|Publication number||US5108217 A|
|Application number||US 07/534,570|
|Publication date||Apr 28, 1992|
|Filing date||Jun 6, 1990|
|Priority date||Aug 7, 1989|
|Publication number||07534570, 534570, US 5108217 A, US 5108217A, US-A-5108217, US5108217 A, US5108217A|
|Inventors||Jeffrey A. Bloom|
|Original Assignee||Adian Engineering Corporation|
|Export Citation||BiBTeX, EndNote, RefMan|
|Patent Citations (8), Referenced by (2), Classifications (10), Legal Events (6)|
|External Links: USPTO, USPTO Assignment, Espacenet|
This application is a continuation-in-part of application Ser. No. 07/390,311 filed Aug. 7, 1989, now abandoned.
This invention relates to highway channelizing devices that are placed along the traveled way to guide motorists through temporary construction zones, and more particularly, to a synthetic foam rubber bodied device reinforced by a textile outer casing that is attached to a base. The outer casing may be coated with an elastomer coating. The base is in-turn adhered to, anchored to, or ballasted against highway pavement. The device will not displace and immediately restores to its original shape when impacted or run-over by a vehicle.
Channelizing devices are placed along highways to act as visual guides or delineators to guide traffic through construction or other temporary zones. Channelizing devices can be continuous or intermittent. Examples of continuous channelizing devices include raised curbs and painted lines. Intermittent channelizing devices in previous use consist of cones, drums, barricades, vertical tubes, etc.
Channelizing devices can be used to form a visual barrier that separates two opposing lanes of traffic. The height and barrier-like appearance of channelizing devices indicate to motorist that two-lane, two-way operations (TLTWO) is in effect. TLTWO is a traffic control technique used during rehabilitation of divided highways. One side of the road is closed for repairs and the other set up as a TLTWO. In this type of work situation, temporary crossovers are built at the ends of the construction zone to route one direction of traffic over to the corresponding lane of the other side of the divided roadway. Channelizing devices are essential for clearly indicating that crossover to the other lane is forbidden along the many miles of construction, where drivers might otherwise become confused.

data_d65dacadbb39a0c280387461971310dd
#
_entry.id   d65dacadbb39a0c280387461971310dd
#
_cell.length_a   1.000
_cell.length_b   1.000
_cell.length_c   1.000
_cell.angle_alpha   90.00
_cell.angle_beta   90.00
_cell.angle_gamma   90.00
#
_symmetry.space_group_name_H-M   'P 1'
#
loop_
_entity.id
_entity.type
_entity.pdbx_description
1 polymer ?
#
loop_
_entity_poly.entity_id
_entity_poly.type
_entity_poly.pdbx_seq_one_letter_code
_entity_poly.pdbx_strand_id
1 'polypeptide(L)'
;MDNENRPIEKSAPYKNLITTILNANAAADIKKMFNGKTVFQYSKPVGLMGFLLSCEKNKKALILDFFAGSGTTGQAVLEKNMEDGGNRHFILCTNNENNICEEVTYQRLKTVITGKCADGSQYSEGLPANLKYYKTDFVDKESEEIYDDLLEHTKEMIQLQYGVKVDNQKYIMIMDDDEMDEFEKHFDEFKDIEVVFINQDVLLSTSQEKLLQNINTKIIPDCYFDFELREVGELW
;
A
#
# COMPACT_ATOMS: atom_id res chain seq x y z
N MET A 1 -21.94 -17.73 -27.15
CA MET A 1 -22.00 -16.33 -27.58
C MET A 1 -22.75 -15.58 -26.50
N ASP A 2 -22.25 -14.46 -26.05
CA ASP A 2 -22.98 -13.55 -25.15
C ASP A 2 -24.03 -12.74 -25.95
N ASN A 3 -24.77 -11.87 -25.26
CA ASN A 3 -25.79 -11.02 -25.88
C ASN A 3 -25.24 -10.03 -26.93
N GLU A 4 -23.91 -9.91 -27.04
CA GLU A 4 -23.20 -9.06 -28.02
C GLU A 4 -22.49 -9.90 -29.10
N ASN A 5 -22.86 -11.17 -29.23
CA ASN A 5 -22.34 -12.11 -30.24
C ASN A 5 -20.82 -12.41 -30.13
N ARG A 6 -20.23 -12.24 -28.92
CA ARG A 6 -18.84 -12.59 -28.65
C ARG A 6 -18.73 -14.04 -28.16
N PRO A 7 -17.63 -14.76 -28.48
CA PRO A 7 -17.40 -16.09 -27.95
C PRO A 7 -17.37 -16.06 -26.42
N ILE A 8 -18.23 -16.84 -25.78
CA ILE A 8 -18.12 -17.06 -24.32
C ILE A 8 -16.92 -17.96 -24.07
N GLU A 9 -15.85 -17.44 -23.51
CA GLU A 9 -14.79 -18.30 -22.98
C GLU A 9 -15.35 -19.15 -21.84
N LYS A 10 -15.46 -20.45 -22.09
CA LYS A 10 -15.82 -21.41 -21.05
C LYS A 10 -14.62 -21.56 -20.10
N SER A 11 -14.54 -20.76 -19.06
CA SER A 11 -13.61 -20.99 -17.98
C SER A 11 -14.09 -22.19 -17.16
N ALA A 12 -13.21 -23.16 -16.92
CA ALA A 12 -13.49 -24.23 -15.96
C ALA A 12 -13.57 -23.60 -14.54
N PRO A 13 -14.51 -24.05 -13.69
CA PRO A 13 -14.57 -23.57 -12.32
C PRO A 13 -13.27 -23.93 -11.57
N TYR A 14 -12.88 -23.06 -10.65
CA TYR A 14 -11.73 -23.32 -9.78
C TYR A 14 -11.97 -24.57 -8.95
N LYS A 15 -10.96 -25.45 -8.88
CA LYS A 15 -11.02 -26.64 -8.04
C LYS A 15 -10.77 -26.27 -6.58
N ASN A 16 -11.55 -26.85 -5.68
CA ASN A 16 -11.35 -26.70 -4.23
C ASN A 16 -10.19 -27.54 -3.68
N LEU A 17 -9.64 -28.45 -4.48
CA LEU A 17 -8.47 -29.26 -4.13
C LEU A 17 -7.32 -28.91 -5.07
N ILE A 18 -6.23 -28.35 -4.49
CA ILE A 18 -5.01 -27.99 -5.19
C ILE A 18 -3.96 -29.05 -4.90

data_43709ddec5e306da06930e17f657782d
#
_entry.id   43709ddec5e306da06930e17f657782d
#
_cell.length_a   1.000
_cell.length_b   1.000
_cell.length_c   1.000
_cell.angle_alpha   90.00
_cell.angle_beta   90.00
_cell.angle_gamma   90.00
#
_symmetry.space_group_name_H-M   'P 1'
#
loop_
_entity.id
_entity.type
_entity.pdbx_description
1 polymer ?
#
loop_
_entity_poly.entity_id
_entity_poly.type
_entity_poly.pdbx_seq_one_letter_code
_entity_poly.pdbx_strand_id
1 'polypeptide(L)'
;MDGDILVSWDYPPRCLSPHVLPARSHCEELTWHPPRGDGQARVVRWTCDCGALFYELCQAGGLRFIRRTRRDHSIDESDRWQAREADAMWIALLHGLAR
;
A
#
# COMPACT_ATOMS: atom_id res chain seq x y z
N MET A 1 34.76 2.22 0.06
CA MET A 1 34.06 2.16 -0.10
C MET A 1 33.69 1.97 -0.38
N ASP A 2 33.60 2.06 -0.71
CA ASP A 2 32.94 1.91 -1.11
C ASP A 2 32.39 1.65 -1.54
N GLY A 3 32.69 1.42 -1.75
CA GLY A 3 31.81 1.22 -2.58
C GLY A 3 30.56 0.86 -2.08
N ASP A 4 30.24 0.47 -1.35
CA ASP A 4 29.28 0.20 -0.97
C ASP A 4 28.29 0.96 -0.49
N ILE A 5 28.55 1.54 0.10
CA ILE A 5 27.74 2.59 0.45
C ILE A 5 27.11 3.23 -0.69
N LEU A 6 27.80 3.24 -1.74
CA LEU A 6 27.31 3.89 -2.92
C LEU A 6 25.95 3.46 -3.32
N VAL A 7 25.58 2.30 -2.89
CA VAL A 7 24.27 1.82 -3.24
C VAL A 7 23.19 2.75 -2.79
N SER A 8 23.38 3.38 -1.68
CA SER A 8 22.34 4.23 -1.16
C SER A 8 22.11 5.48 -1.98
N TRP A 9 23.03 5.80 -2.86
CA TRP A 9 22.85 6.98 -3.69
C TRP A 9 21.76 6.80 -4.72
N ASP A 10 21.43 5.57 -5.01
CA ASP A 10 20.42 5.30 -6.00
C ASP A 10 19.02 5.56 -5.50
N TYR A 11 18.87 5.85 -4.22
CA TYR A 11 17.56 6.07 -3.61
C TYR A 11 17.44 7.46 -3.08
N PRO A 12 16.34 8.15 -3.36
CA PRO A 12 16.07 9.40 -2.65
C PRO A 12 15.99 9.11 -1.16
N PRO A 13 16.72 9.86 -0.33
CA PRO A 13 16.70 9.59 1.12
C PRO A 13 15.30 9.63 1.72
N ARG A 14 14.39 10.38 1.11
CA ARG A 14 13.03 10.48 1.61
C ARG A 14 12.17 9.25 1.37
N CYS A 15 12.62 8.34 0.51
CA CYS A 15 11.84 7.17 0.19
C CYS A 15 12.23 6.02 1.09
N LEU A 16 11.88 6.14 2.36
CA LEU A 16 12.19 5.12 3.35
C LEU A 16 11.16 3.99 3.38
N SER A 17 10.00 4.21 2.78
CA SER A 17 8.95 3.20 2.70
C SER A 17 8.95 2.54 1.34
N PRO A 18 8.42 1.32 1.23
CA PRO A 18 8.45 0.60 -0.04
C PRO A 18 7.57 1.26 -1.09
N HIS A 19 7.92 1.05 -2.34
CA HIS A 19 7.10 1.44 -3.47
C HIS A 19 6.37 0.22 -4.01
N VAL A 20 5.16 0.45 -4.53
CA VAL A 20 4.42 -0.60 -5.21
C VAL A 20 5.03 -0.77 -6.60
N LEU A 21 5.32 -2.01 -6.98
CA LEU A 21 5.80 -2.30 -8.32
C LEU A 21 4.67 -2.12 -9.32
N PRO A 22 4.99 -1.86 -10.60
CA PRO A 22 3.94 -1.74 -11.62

The major problem with previous intermittent channelizing devices is that they require extensive maintenance to keep the roadway well marked along the entire construction zone. Channelizing devices are often impacted because drivers wander across the centerline, try to pass, or purposely hit the devices as a game. Expensive positive barriers, such as portable concrete median barriers, placed along many miles of low density highway, cannot be cost justified on the majority of the rural highways and low density roads. Hence, low cost intermittent channelizing devices are used.
The maintenance problem with previous channelizing devices occurs when they are impacted by vehicles and knocked off the roadway because of passing, inattention, loss of control or vandalism. Most previous devices are held in place only by their own weight or by use of sandbags. In addition, most previous devices do not have an ability to self-restore to their original shape when run-over by vehicles. The previous designs for channelizing devices exhibit one or more of the following problems:
∘ The device is easily displaced because it is not anchored,
∘ The anchorage is inadequate to resist vehicle or wind forces,
∘ The device does not self-restore following impact,
∘ The device is poorly visible due to size,
∘ The device is a hazard if hit,